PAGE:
This is Jacob Ryvkin, the co-owner of Let’s Poke, a restaurant that he started with his business partner, Alex, who he’s been friends with since high school. Alex handles the back-end operations of the business and Jacob handles the restaurant itself (the management, the menu creation, and the daily operations), since he he began working in restaurants when he was just fifteen years old. Jacob grew up in New York and comes from an immigrant family. His parents were musicians in restaurants so he grew up very familiar with the restaurant lifestyle and always had a love for food. He was independent from a young age and wanted to make money, so it felt natural for him to seek work in the restaurant industry. He started out busing tables and then waiting tables, doing various jobs in different restaurants throughout high school and college. And although he ended up getting a degree in business management and finance and worked a few corporate jobs in finance and real estate, he always found himself getting bored and unhappy with the work. He was constantly drawn back into food and restaurants and eventually realized that his “fall back option” had turned into his passion. Now Jacob uses his 20+ years of experience in catering and fine dining to provide restaurant-quality, high-end, ingredient-driven food to his customers in Let’s Poke’s fast casual setting.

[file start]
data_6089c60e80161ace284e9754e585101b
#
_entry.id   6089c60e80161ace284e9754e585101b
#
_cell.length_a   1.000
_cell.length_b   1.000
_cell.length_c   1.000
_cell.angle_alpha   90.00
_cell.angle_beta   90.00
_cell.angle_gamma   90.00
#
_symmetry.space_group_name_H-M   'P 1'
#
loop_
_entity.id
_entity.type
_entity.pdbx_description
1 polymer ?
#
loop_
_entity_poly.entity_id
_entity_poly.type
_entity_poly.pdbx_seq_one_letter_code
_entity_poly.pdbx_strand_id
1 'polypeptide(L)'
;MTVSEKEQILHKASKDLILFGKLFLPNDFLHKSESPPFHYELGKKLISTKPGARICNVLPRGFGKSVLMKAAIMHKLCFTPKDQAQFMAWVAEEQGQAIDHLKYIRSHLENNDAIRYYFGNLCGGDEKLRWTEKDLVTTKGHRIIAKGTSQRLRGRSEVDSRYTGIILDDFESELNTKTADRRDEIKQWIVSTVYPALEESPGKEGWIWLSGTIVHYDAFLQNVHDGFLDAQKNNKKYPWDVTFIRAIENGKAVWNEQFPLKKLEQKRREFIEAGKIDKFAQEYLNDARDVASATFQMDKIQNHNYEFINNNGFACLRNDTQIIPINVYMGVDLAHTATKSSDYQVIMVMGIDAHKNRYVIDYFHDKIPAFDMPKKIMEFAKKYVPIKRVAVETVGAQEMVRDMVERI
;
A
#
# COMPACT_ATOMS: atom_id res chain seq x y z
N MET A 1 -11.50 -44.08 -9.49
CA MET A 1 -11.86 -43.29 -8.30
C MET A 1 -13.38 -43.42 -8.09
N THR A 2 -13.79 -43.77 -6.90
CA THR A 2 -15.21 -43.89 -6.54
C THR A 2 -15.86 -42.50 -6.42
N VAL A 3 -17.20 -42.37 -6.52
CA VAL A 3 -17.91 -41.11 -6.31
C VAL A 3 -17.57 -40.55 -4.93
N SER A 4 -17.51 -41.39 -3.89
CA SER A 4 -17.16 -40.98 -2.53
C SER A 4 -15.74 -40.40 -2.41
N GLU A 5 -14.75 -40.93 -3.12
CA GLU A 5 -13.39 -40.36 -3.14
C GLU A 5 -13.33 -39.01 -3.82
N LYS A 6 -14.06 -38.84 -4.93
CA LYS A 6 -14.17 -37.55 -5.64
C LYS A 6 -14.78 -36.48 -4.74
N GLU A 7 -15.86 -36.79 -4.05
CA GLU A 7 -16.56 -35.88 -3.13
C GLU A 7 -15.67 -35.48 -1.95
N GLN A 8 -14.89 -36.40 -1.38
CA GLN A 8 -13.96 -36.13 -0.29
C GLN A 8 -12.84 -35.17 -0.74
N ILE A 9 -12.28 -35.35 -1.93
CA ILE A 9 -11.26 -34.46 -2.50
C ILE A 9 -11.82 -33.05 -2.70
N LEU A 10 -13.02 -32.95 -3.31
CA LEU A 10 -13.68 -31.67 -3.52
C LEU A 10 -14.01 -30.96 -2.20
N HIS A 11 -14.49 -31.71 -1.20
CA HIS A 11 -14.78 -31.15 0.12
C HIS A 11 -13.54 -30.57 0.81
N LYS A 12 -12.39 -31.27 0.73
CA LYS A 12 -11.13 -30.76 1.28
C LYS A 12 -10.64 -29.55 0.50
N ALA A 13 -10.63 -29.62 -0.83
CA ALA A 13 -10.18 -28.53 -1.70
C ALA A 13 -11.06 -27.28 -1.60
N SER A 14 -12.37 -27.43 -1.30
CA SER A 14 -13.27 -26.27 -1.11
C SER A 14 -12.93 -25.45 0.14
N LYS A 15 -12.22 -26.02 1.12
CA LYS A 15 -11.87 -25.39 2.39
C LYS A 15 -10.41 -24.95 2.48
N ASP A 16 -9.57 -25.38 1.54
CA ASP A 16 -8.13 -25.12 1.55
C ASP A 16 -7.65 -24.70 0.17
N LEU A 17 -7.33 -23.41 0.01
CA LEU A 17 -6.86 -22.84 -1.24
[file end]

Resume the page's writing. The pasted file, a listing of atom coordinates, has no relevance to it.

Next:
Once Jacob realized how happy he was working in the food industry, he started educating himself on the different aspects of each restaurant’s operations: front of house, back of house, kitchen, bar, and as he worked his way up the chain of command, his love for the industry grew. By the time he was twenty-four, he was managing Rasputin, a night club in Brooklyn, NY, where he was running a crew of 100 people with full banquet service, a band and cabaret and doing over $10 million in sales a year. Jacob eventually left Rasputin and worked at a few different banquet halls and night clubs before deciding to put his experience to the test and branch out on his own. He was on the West Coast scouting spaces to open a new night life concept when he was introduced to poke. Being someone who eats a ton of sushi, he found that a lot of the great sushi flavor was offered in poke, while also being a healthy, filling meal that’s more unique and complex than a salad. He immediately started playing with the poke concept in his head and when he returned to New York, he began doing research into the poke spots that had begun popping up at that time. He thought he could do a lot with the poke concept and was so excited about executing it that he and Alex decided to steer away from night life environment and put their project on hold to pursue this fast casual idea. They began brainstorming and planning a little over a year and a half ago and officially opened Let’s Poke in April 2018.